We are lucky that we have escapist period pieces like The Crown and Outlander, or socially conscious sitcoms like Master of None and Blackish. The grand fantasy of Game of Thrones draws hundreds of thousands each season, keen to watch over Tyrion’s shoulder as he delivers yet another fabulous quip or watch Jon Snow die, again, probably, maybe on a dragon. Animated comedies such as Family Guy have an abs-
Sorry, Family Guy? Seth McFarlane’s Family Guy? They’re still making that show?
Scrolling through my viewing options last night I saw the whole Family™ and was struck by a feeling I’ve come to call nostalassment; one part nostalgia for the things I used to love, two parts embarrassment that I used to get in heated classroom arguments over its virtues and biting satire.
My relationship with Family Guy begun after its 2009 cancellation and renewal, which while being a relatively inspiring story of the passion of fans and creators, says nothing about the series itself, which I remember as being crass, “un-PC” and, yes, hilarious. I loved the first five seasons of Family Guy. I would rewatch episodes to where I knew every cutaway gag. I bought the guide to the first three seasons. I was fourteen at the time if that’s any consolation, and as I matured I found myself laughing less. I dropped the show, and in my Narcissan ways assumed that the rest of the world had as well.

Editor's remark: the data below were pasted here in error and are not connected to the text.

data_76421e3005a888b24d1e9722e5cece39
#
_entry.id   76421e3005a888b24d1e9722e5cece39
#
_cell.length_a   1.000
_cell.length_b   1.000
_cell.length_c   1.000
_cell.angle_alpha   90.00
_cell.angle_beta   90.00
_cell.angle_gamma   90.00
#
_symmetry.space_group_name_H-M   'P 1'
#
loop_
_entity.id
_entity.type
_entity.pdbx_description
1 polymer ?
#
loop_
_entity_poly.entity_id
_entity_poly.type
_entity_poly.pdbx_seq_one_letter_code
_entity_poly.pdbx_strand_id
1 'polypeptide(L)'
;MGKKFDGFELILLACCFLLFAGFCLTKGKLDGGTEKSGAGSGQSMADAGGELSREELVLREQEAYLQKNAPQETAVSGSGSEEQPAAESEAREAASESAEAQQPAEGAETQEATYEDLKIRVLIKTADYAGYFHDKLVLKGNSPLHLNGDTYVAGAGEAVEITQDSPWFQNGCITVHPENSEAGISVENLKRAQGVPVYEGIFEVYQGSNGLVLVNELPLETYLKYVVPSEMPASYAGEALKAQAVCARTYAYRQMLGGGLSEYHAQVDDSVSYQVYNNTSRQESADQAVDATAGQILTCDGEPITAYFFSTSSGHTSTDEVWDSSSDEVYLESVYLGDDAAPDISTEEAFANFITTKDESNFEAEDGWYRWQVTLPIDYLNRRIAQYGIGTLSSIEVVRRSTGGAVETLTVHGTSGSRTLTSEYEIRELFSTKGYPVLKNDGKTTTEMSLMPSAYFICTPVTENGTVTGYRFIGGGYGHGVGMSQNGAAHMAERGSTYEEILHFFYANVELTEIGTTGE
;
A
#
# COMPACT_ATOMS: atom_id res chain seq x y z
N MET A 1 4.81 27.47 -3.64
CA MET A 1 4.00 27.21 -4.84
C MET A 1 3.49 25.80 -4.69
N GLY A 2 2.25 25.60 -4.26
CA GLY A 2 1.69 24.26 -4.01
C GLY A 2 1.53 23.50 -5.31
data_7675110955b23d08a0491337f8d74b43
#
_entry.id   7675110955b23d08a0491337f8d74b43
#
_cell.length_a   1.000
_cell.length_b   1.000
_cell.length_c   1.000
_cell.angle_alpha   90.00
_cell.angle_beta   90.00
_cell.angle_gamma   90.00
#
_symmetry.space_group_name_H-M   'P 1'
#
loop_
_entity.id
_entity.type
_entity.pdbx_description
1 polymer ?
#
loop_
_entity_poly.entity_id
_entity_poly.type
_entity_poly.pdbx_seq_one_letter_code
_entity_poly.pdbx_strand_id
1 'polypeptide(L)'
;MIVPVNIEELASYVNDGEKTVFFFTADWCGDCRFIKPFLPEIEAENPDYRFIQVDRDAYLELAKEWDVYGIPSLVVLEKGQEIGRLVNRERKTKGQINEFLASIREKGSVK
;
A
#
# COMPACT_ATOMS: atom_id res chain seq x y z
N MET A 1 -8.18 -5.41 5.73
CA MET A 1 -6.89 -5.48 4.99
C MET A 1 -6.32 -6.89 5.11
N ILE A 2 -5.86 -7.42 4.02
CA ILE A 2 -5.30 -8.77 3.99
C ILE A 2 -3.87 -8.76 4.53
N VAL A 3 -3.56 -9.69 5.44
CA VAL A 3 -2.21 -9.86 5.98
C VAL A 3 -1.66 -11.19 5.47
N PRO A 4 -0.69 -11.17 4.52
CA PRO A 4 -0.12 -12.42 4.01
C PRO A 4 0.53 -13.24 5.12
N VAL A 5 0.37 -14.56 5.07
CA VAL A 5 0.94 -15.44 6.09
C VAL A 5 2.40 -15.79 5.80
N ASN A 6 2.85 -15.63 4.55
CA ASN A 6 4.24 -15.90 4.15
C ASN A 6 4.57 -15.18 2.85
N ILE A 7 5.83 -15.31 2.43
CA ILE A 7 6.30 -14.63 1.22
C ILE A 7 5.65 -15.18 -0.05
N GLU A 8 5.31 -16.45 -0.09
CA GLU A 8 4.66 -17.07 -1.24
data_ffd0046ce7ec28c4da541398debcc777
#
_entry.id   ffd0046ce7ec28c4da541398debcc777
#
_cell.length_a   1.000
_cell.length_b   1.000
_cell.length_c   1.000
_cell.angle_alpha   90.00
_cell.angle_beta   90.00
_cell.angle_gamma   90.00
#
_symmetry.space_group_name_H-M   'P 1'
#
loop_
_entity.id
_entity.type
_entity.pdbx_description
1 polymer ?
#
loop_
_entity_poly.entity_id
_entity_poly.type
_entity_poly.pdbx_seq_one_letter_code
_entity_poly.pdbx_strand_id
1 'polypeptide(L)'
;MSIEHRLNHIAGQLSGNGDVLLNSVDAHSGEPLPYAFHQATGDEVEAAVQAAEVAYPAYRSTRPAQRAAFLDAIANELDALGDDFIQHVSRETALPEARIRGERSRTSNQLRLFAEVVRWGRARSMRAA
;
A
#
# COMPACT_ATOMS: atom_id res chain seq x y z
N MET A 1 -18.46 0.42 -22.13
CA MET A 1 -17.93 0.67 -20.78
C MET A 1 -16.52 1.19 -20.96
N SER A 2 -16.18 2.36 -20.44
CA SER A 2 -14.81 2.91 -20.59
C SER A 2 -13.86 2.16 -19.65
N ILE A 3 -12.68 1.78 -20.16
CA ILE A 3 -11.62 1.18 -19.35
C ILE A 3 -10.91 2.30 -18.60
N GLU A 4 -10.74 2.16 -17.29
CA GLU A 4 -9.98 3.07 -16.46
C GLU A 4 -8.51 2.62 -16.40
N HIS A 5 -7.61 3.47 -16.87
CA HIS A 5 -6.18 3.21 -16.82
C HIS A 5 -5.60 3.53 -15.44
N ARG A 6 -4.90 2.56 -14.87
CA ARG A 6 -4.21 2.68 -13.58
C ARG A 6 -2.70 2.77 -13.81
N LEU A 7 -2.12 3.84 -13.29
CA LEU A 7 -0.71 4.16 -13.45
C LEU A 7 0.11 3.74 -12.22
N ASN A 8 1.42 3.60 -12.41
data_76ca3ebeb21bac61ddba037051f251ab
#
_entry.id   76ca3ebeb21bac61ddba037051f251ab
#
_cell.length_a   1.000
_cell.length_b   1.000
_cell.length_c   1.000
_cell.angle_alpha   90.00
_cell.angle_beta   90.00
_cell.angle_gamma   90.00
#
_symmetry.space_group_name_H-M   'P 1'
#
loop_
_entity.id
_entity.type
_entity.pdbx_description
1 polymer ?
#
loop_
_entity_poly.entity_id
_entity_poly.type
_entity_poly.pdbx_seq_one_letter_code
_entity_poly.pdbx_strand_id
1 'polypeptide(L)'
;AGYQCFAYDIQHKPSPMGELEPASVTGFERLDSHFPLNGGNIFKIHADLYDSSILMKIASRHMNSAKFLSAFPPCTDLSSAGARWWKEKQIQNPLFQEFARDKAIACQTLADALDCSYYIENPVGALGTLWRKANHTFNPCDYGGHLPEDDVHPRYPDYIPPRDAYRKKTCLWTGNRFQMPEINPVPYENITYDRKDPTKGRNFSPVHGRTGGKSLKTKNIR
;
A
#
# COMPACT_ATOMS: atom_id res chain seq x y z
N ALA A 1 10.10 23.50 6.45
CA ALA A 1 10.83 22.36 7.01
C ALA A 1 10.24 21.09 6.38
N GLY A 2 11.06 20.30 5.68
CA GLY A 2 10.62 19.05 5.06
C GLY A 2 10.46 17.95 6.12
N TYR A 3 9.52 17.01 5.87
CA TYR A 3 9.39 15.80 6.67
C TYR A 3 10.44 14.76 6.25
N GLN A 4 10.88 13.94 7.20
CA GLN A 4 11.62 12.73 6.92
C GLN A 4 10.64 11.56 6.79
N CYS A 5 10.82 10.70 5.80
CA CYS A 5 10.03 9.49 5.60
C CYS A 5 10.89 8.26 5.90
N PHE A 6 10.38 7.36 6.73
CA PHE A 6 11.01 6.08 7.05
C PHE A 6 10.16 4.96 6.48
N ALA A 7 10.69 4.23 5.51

Not so, dear reader.
I watched the latest episode of Family Guy. I didn’t do what I normally do with new sitcoms – watch the first episode, and then watch the most critically acclaimed episode of that season – to ease in. I watched the first one that I was pointed at.
Whoo, boy. That was something, I’ll tell you what.
I watched episode 11 of season 15 (15!) of Family Guy, which I retroactively discovered was titled ‘Gronkowsbees’. If you know anything about American football (I don’t) it’s clear that this title is a very amusing pun on famous Patriots player Rob Gronkowski’s name. It’s a very clear signpost for the episode’s content, particularly if your idea of a very clear signpost is a huge neon sign saying “Shit”.
The episode opens with “the guys” – Peter, Joe, Quagmire, and Cleveland, sitting in The Drunken Clam and watching football. So Cleveland is back now, I guess? The Cleveland Show is yet another sitcom spin-off consigned to the pits of mediocrity, along with Joey, Top of the Heap, and The Love Boat: The Next Wave? Also, two out of three of those examples star Matt LeBlanc, so I’d be eyeing the American Top Gear with scepticism.